- District 3, Charlotte McGuire, Montgomery County
- District 4, Jenny Kilgore, Hamilton County
- District 9, John Hagan, Stark County
- District 10, Tim Miller, Summit County.
According to Secretary of State Frank LaRose, Ohio added approximately 1,000 poll workers in the past week, and as of Monday, July 25, 28,356 Ohioans have signed up to serve as a poll worker in the Tuesday, Aug. 2, 2022 Primary/Special Election. According to his office, the minimum number of poll workers needed to conduct the election statewide is 24,522. Also as of Monday, 72 counties have met the minimum number of poll workers needed.
LaRose also shared that 92,888 absentee ballots have been requested by mail or in-person for the state legislative and executive committee races on the Tuesday, Aug. 2 primary ballot and that 67,218 votes have been cast statewide in those races. Information for this analysis was collected by the Ohio Secretary of State's Office from Ohio's 88 county boards of elections, detailing early voting activity from Monday, July 18 through the end of early voting hours on Friday, July 22. Of the ballots requested, 57,829 were Democratic and 35,059 were Republican. Ballots cast early in person include 14,514 Democratic and 12,065 Republican ballots. Total ballots submitted for counting include 39,413 Democratic and 27,805 Republican.
According to the Ohio Department of Job and Family Services (ODJFS), Ohio's unemployment rate was 3.9 percent in June, unchanged from May, as the state's nonagricultural wage and salary employment decreased 11,300 over the month. ODJFS said nonagricultural wage and salary employment went from a revised 5,476,700 in May to 5,465,400 in June. The number of workers unemployed in Ohio in June was 224,000, down from 226,000 in May. The number of unemployed decreased by 81,000 in the past 12 months from 305,000. The June unemployment rate for Ohio decreased from 5.3 percent in June 2021.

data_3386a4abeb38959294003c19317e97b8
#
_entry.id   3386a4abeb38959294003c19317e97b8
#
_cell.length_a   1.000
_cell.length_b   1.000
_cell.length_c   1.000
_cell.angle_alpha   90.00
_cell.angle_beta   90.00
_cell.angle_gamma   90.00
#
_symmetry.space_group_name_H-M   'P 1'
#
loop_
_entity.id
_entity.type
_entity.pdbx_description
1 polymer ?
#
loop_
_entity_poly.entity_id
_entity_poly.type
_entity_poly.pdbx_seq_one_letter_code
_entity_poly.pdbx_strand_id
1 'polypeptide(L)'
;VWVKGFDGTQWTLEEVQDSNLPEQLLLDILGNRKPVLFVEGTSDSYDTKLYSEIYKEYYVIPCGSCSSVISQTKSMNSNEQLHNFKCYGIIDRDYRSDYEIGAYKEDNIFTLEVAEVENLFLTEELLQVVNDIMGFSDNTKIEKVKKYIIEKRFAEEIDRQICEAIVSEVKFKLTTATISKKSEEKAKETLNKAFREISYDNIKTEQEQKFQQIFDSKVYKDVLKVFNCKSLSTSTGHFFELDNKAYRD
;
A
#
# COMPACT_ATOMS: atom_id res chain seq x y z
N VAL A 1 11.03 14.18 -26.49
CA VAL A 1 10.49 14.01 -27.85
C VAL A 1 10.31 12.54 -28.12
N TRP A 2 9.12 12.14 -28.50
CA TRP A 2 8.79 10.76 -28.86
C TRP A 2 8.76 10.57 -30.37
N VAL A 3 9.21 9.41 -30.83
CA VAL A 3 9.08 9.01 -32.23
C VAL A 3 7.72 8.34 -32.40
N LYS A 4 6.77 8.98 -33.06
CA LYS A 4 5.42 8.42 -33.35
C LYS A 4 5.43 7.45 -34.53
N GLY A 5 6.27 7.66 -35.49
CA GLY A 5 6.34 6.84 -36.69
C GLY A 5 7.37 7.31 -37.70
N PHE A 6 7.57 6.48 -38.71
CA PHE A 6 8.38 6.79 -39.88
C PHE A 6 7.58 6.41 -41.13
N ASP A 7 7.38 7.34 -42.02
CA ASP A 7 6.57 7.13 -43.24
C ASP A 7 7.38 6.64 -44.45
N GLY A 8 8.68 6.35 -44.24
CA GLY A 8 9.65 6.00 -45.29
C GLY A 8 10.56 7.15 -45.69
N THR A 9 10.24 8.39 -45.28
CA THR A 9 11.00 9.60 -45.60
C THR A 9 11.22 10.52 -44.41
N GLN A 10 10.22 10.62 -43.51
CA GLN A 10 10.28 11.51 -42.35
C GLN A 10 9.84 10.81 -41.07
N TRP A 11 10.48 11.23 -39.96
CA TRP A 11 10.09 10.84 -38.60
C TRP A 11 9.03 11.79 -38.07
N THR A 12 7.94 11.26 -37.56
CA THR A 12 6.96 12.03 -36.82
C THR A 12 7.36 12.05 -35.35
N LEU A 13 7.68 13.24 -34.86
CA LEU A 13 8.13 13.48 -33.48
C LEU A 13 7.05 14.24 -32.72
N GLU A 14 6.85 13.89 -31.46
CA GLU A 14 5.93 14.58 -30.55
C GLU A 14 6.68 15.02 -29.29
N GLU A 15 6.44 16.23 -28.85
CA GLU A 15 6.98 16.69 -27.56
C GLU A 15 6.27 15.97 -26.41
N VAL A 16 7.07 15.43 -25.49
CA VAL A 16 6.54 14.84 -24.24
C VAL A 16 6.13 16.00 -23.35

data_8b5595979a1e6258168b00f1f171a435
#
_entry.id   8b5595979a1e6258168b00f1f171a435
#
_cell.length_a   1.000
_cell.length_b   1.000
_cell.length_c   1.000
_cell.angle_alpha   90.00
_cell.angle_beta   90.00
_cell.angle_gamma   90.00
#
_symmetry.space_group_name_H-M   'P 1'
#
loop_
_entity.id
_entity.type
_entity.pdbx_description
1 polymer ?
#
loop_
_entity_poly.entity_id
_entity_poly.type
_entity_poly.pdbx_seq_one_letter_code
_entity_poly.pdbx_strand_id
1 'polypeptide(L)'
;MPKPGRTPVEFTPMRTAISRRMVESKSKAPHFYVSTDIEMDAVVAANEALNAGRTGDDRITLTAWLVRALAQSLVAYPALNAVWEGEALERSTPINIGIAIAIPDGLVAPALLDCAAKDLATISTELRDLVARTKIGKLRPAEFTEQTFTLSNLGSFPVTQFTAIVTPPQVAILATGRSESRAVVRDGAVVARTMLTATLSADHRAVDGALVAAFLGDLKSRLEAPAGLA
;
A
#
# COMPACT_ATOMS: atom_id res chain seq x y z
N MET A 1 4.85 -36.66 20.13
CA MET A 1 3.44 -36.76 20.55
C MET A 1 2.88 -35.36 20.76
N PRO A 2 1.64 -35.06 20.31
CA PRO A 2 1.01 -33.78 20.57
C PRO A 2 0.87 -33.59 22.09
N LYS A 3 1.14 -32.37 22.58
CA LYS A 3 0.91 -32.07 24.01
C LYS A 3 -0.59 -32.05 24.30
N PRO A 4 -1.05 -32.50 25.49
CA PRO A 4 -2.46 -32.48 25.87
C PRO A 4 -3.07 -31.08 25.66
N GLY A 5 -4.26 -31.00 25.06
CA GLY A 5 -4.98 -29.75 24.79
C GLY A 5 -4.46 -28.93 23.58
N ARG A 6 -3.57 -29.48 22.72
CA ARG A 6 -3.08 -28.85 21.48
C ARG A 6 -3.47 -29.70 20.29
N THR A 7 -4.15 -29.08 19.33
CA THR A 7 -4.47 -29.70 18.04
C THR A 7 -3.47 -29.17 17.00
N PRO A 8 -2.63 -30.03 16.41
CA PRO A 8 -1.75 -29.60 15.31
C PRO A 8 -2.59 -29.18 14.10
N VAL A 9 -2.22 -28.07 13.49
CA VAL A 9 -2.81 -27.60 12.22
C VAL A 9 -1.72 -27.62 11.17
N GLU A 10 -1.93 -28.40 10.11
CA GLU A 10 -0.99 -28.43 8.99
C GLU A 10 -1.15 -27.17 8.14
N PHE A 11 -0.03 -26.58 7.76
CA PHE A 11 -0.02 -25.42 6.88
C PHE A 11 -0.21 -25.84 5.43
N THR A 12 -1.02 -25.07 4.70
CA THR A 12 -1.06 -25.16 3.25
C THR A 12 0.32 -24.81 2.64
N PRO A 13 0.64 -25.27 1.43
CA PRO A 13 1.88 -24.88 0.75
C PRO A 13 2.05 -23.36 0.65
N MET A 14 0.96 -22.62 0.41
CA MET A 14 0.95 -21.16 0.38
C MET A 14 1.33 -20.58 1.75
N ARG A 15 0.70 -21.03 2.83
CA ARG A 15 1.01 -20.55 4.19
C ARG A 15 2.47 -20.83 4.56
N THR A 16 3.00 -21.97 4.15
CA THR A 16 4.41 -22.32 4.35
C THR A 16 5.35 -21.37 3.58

Ohio's Republican U.S. Sen. Rob Portman Tuesday released a report on the Chinese government's efforts to "target, influence, and undermine" the U.S. Federal Reserve. Portman, who is the ranking member of the Senate Homeland Security and Governmental Affairs Committee, said the report shows that China has targeted the Federal Reserve System since at least 2013. "As our investigation reveals, the Chinese government is using every tool at its disposal to infiltrate and steal valuable information ... I am concerned by the threat to the Fed and hope our investigation, which is based on the Fed's own documents and corresponds with assessments and recommendations made by the FBI, wakes the Fed up to the broad threat from China to our monetary policy. The risk is clear, I urge the Fed to do more, working with the FBI, to counter this threat from one of our foremost foreign adversaries," Portman said.